Richard Robson Corker was born 14 July 1892 at Beamish, County Durham. He was the oldest of three children born to John Robson Corker, a butcher, and his wife Jane. The other children were George Holt Corker, born in 1894, and Edna May Corker, born in December 1902. In 1901 the family were living at 227 Stanhope Road, South Shields, and by 1911 they had moved to 22 Front Street, Quebec.
Having studied at Stanhope Road School and then the Pupil Teacher Centre at Consett Technical Institute, Richard was admitted to Bede College, where he attended 1910-1912. He lodged at 58 Gilesgate in the city with a couple of other Bede students from his year and a former Bede student, then a teacher in a city school. All these fellow lodgers, John Kitching, Henry Simmons, and Joseph Lowes, served in the Great War - Joseph (who was wounded) as a lieutenant with 12 DLI, John as a lance corporal in 8 DLI, and Henry who was also in 8 DLI and was badly wounded and invalided out in October 1916.
Richard was an active participant in many areas of college life, both during and after his time there. He played hockey, becoming vice-captain in 1911/12, and was secretary of the college rugby and football teams. We know from an obituary that he also played tennis. Music was another pastime: he could sing and play the piano. At the traditional Farewell and Welcoming Common Room concerts in June and October 1911 he sang in a trio (‘O memory’), a duet (‘Drake’s Drum’), and solo (‘The Veteran’s Song’), gave a valedictory speech, and accompanied on the piano the rendition of the national anthem. He was also acted as secretary in 1914 for his year’s reunion dinner in Newcastle. An amusing photograph of the 1912 college Smoke Hole club survives (E/HB 2/743), in which Corker’s nickname is noted as “Com”.
Richard completed his teacher training in July 1912 and was appointed as a certificated teacher at Waterhouses Mixed Council School, where he had trained as a student teacher. He was given permission by the County Education Committee to enlist on 30 September 1914, and he joined 18 DLI (the ‘Durham Pals’).
18 DLI was one of the Kitchener’s Army battalions, raised from the enthusiastic flood of volunteers in the first months of the war, and it was unique in that the expenses of about £10,000 for raising and equipping it were paid for entirely by the County of Durham (the only unit not paid for by the government). The battalion was formed and trained at Cocken Hall, and at the end of 1914 was sent to form part of the garrison of Hartlepool, where it became the first of the New Armies to come under fire, but from the German navy rather than its army. Cocken Hall and its grounds were excavated by a HLF-funded archaeological group, No Man’s Land, in 2016. Richard served with the battalion during its time in Egypt (December 1915 – March 1916), and was promoted to the rank of sergeant.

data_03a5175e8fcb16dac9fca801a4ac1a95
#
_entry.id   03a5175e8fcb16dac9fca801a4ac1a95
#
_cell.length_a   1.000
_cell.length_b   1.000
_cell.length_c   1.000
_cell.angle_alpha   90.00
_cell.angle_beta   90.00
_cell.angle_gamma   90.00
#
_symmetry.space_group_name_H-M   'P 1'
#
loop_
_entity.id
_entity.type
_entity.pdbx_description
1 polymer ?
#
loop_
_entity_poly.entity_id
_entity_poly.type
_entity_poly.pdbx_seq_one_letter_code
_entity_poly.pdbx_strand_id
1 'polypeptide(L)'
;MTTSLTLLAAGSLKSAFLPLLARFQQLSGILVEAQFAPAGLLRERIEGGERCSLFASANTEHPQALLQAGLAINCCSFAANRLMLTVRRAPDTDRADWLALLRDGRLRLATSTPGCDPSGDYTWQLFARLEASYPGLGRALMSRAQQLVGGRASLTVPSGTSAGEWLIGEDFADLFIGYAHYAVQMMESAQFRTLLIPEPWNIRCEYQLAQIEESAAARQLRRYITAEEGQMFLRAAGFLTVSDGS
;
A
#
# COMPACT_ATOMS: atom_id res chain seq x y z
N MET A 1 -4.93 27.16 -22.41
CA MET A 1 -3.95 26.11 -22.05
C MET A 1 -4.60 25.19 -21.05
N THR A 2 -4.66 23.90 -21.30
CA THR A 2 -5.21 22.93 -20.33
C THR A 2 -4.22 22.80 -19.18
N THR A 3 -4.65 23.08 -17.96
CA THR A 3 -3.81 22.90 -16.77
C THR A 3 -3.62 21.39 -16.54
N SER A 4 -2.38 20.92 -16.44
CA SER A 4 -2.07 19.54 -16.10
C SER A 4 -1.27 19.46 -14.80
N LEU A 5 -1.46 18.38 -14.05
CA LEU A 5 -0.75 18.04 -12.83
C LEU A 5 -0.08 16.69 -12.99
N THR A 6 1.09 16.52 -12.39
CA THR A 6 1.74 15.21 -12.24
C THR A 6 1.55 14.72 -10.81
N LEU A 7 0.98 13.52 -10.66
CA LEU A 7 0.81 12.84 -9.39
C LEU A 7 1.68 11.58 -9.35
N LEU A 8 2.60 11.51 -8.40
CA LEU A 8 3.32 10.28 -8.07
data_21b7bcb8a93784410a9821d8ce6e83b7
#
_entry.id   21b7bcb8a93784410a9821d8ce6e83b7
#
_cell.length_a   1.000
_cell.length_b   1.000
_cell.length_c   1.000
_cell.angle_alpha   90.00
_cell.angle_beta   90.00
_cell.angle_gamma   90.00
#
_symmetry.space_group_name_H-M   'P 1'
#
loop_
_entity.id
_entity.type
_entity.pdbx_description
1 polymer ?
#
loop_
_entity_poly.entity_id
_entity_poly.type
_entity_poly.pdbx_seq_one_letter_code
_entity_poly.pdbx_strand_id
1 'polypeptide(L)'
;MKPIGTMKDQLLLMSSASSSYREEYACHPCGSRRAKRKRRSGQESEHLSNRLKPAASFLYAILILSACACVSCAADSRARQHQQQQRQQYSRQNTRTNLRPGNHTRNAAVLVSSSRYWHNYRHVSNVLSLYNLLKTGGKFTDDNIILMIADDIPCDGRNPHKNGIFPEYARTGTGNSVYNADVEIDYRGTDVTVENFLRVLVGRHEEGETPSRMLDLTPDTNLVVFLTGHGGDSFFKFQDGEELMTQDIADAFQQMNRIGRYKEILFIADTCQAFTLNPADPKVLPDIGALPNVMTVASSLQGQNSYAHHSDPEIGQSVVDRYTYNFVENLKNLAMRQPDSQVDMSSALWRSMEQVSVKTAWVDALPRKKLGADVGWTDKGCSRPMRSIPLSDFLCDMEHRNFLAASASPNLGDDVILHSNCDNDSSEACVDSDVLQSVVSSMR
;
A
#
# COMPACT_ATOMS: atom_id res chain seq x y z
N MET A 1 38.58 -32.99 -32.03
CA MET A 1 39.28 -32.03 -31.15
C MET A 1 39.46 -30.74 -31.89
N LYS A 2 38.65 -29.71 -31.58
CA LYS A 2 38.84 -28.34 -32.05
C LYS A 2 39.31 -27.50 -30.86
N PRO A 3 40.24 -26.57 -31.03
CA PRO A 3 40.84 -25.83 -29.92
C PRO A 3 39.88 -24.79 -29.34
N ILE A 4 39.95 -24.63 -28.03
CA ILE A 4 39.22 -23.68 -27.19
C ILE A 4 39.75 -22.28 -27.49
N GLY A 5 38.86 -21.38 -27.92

The battalion was withdrawn from Egypt in March and landed at Marseilles on 11 March 1916. It then moved to Northern France by a series of "long and exhausting" marches. After a period in the front line, the battalion was withdrawn for training, but returned to the front line on 20-24 April and 14-19 May. 18 DLI was one of the units which was involved in the first day of the Battle of the Somme, 1 July 1916. Richard Corker was badly wounded by shell fire on that first day. There was a report in Bede Magazine that it was two days before he could be moved back to the advanced dressing post, where he died. However the official records give his date of death as 1 July.
He is buried at Euston Road Cemetery, Colincamps. He was reported to have been recommended for a decoration ‘for steadiness, and reliability under fire, and devotion to duty at all times, both as an able instructor, and as a leader in trenches’, but nothing came of this. During the first four days of the battle 18 DLI lost 12 officers and 440 other ranks out of a total of 789 which had moved up to the front line on 30 June.
A memorial service was held for ‘Dick’ Corker at St John’s Church, Quebec (where he had been a member of the church choir) on 23 July 1916. A lectern in this church was dedicated to Corker to commemorate his sacrifice. The newspaper report of the service notes that he had been a member of the Marquis of Granby Freemasons’ Lodge.